ABUJA (Reuters) - Nigerian President Muhammadu Buhari is recuperating fast and will return home shortly, his deputy said on Wednesday after visiting the head of state in London where he has been on prolonged sick leave.
Yemi Osinbajo’s brief and unannounced trip has revived speculation about Buhari’s health and whether he will be able to stand for re-election in 2019. The details of his illness have not been made public.
“He is in very high spirits, he is recuperating very quickly and we had a very long conversation. We spoke for well over an hour. His humour is all there. He is doing well,” said Osinbajo, who is acting president.
“We discussed wide-ranging issues. I can’t go into specifics,” he said in his first public comments after returning to Abuja on Wednesday morning. Osinbajo then chaired a weekly cabinet meeting.
When Buhari, 74, left Abuja for London on May 7, his second trip abroad for health reasons, he handed over power to Osinbajo, who according to the constitution would assume the presidency should Buhari be unable to continue.
Osinbajo is already being talked about in the capital as a potential nominee for the 2019 presidential election in Nigeria, sub-Saharan Africa’s largest economy and energy producer.
A thin-looking Buhari was last seen in Nigeria on state television in early May, just hours before he flew to Britain, welcoming a group of 82 girls released by the Islamist militant group Boko Haram.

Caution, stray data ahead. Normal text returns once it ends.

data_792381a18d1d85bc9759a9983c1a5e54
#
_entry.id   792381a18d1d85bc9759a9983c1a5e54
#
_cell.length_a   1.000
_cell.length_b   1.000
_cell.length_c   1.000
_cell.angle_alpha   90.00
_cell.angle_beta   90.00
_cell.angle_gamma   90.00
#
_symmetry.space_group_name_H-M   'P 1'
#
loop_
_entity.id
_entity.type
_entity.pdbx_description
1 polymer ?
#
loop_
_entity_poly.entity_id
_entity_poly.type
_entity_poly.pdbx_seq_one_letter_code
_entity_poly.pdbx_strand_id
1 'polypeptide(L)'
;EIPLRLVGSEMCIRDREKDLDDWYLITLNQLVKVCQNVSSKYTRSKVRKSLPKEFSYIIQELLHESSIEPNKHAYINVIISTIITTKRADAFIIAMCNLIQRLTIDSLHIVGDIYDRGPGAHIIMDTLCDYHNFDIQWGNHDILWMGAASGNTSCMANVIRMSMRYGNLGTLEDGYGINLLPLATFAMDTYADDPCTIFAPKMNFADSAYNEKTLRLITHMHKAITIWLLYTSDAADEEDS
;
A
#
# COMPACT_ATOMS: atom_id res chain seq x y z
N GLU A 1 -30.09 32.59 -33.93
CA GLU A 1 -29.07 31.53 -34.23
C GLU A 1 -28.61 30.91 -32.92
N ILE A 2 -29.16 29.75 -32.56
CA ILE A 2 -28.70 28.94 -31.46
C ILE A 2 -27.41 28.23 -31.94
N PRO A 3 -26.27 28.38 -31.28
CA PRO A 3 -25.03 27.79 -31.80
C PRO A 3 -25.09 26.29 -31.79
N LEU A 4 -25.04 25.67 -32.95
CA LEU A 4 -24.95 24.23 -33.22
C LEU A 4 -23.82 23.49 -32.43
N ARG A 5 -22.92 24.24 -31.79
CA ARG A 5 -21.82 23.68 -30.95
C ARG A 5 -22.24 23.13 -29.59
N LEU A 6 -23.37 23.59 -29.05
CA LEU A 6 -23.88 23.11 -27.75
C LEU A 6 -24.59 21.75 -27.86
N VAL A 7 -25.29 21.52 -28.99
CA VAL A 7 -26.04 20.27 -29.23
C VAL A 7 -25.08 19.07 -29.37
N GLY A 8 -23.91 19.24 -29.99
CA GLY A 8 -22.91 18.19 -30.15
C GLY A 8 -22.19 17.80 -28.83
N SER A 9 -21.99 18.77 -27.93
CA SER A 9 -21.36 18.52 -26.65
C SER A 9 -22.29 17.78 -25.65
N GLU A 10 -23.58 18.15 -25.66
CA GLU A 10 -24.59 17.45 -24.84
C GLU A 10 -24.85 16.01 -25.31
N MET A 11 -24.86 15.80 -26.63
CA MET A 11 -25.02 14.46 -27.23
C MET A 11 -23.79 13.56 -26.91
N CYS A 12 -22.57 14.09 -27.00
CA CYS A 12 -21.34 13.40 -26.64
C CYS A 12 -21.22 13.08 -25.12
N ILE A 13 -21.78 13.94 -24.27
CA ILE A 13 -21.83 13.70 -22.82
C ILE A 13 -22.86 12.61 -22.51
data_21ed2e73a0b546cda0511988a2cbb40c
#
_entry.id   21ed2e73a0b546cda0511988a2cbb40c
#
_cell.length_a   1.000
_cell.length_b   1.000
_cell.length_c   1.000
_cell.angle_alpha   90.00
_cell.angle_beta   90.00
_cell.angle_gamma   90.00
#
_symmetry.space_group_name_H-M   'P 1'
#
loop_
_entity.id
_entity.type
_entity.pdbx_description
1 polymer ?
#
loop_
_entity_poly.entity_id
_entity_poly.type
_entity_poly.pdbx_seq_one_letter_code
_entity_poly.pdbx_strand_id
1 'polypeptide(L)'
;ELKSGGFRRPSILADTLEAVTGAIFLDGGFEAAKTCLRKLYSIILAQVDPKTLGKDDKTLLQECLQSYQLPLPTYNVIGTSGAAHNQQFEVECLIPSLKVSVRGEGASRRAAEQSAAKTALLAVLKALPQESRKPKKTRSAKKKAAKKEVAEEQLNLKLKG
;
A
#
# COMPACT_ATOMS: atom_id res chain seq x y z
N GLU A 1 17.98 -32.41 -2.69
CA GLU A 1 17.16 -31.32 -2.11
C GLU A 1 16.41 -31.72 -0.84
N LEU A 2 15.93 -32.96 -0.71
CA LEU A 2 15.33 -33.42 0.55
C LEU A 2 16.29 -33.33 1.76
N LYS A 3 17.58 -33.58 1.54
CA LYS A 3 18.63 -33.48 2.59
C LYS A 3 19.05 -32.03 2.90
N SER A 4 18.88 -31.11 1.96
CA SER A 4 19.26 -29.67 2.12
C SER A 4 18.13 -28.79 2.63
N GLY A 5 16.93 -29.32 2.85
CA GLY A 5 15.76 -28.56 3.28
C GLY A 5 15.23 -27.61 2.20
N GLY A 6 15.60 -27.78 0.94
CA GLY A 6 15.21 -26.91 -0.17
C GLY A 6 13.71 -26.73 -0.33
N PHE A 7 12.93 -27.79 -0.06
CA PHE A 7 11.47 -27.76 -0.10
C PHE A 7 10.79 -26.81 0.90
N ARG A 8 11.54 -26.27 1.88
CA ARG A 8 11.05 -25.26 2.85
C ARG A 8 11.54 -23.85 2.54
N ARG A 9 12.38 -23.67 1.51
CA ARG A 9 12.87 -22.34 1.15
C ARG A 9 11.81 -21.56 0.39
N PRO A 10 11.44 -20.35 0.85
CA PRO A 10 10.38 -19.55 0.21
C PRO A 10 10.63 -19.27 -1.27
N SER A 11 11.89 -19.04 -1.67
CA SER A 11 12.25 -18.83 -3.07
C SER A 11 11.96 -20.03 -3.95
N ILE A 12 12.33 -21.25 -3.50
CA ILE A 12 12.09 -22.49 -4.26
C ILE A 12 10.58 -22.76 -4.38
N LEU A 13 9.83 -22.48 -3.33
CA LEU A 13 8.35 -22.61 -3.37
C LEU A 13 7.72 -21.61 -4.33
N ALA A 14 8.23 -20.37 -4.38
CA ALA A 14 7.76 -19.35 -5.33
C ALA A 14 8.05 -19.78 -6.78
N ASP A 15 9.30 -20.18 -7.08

Buhari’s first trip to London for health reasons was in January and lasted nearly two months.
The Nigerian public’s view of Buhari’s situation has turned sceptical. As the trickle of information about the president’s health, which used to include photographs of meetings in London, dries up, some are questioning the official narrative.
“I don’t know, unless they show it to us on television or through anything, that both of them (Buhari and Osinbajo) are meeting,” said Adeleke Ogunlana, a businessman in Lagos.
“I don’t believe they met at all.”
With the economy now in its second year of recession, the first in a quarter of a century, others asked whether a sickly person should be at the helm.
“We want a healthy, vibrant president who is sound mentally and physically to be able to handle the problems facing the country,” said Emeka Iloabuchi, a Lagos-based marketer.
“The president as far as I am concerned should leave the office, should resign honorably so that the people of Nigeria can have a man that is healthy.”
Nigerian officials have sought to avoid a scenario seen in 2010 when political infighting broke out during the lengthy illness of then-President Umaru Yar’Adua.
Osinbajo has been given full powers to act during Buhari’s absences, in contrast to predecessor Goodluck Jonathan who only took over after Yar’Adua’s death in 2010 ended the power vacuum.
Investors have welcomed Osinbajo, a Christian lawyer from the commercial capital Lagos in southwest Nigeria who is seen as more business-friendly than Buhari.
But the long-term risk is that the Muslim north, where Buhari hails from, might not accept Osinbajo as a permanent solution if the president became incapacitated at some point.
Traditionally in Nigeria, the leadership rotates between north and south to ensure a balance in a country evenly split between Muslims and Christians.
Jonathan, a Christian from the south, upset many northerners by refusing to give way to a northern candidate in 2010. Many northerners had felt there should have been another northern presidential term after Yar’Adua’s premature death.
Reporting by Felix Onuah, Paul Carsten and Alexis Akwagyiram; Additional reporting by Angela Ukomadu, Seun Sanni and Chioma Udeh in Lagos; writing by Ulf Laessing; Editing by Mark Heinrich